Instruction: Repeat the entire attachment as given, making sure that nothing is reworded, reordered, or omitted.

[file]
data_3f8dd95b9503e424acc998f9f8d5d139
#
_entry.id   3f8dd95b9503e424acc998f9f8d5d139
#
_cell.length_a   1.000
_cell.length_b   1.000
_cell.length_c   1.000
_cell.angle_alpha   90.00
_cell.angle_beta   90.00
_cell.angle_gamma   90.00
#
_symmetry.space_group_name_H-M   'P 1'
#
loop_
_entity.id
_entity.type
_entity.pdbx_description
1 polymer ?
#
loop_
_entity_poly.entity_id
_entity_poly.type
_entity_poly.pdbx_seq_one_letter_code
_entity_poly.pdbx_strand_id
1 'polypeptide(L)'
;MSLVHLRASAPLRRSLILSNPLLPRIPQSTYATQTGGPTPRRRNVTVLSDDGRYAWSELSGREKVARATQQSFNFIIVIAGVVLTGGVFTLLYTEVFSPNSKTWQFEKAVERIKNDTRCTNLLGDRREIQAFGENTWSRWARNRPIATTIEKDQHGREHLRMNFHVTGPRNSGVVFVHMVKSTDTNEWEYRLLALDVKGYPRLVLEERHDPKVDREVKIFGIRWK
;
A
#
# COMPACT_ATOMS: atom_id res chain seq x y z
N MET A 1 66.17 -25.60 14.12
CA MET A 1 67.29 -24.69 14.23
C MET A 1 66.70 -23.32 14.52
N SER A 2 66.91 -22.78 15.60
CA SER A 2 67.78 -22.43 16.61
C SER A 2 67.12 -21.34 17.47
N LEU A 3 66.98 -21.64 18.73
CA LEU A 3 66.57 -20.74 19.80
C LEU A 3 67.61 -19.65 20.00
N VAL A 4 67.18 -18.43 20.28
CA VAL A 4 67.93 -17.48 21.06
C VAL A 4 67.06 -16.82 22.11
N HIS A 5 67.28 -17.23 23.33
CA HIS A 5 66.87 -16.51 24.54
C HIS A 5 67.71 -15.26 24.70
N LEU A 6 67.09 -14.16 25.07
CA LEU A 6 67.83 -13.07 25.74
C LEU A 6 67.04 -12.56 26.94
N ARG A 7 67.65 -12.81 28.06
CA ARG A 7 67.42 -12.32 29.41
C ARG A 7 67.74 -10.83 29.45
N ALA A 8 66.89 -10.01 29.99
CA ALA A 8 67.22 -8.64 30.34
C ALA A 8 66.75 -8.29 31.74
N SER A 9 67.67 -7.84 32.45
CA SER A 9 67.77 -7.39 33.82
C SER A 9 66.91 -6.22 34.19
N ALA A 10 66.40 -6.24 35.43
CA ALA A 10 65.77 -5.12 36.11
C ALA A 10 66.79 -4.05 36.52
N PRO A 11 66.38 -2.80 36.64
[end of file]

data_3f8dd95b9503e424acc998f9f8d5d139
#
_entry.id   3f8dd95b9503e424acc998f9f8d5d139
#
_cell.length_a   1.000
_cell.length_b   1.000
_cell.length_c   1.000
_cell.angle_alpha   90.00
_cell.angle_beta   90.00
_cell.angle_gamma   90.00
#
_symmetry.space_group_name_H-M   'P 1'
#
loop_
_entity.id
_entity.type
_entity.pdbx_description
1 polymer ?
#
loop_
_entity_poly.entity_id
_entity_poly.type
_entity_poly.pdbx_seq_one_letter_code
_entity_poly.pdbx_strand_id
1 'polypeptide(L)'
;MSLVHLRASAPLRRSLILSNPLLPRIPQSTYATQTGGPTPRRRNVTVLSDDGRYAWSELSGREKVARATQQSFNFIIVIAGVVLTGGVFTLLYTEVFSPNSKTWQFEKAVERIKNDTRCTNLLGDRREIQAFGENTWSRWARNRPIATTIEKDQHGREHLRMNFHVTGPRNSGVVFVHMVKSTDTNEWEYRLLALDVKGYPRLVLEERHDPKVDREVKIFGIRWK
;
A
#
# COMPACT_ATOMS: atom_id res chain seq x y z
N MET A 1 66.17 -25.60 14.12
CA MET A 1 67.29 -24.69 14.23
C MET A 1 66.70 -23.32 14.52
N SER A 2 66.91 -22.78 15.60
CA SER A 2 67.78 -22.43 16.61
C SER A 2 67.12 -21.34 17.47
N LEU A 3 66.98 -21.64 18.73
CA LEU A 3 66.57 -20.74 19.80
C LEU A 3 67.61 -19.65 20.00
N VAL A 4 67.18 -18.43 20.28
CA VAL A 4 67.93 -17.48 21.06
C VAL A 4 67.06 -16.82 22.11
N HIS A 5 67.28 -17.23 23.33
CA HIS A 5 66.87 -16.51 24.54
C HIS A 5 67.71 -15.26 24.70
N LEU A 6 67.09 -14.16 25.07
CA LEU A 6 67.83 -13.07 25.74
C LEU A 6 67.04 -12.56 26.94
N ARG A 7 67.65 -12.81 28.06
CA ARG A 7 67.42 -12.32 29.41
C ARG A 7 67.74 -10.83 29.45
N ALA A 8 66.89 -10.01 29.99
CA ALA A 8 67.22 -8.64 30.34
C ALA A 8 66.75 -8.29 31.74
N SER A 9 67.67 -7.84 32.45
CA SER A 9 67.77 -7.39 33.82
C SER A 9 66.91 -6.22 34.19
N ALA A 10 66.40 -6.24 35.43
CA ALA A 10 65.77 -5.12 36.11
C ALA A 10 66.79 -4.05 36.52
N PRO A 11 66.38 -2.80 36.64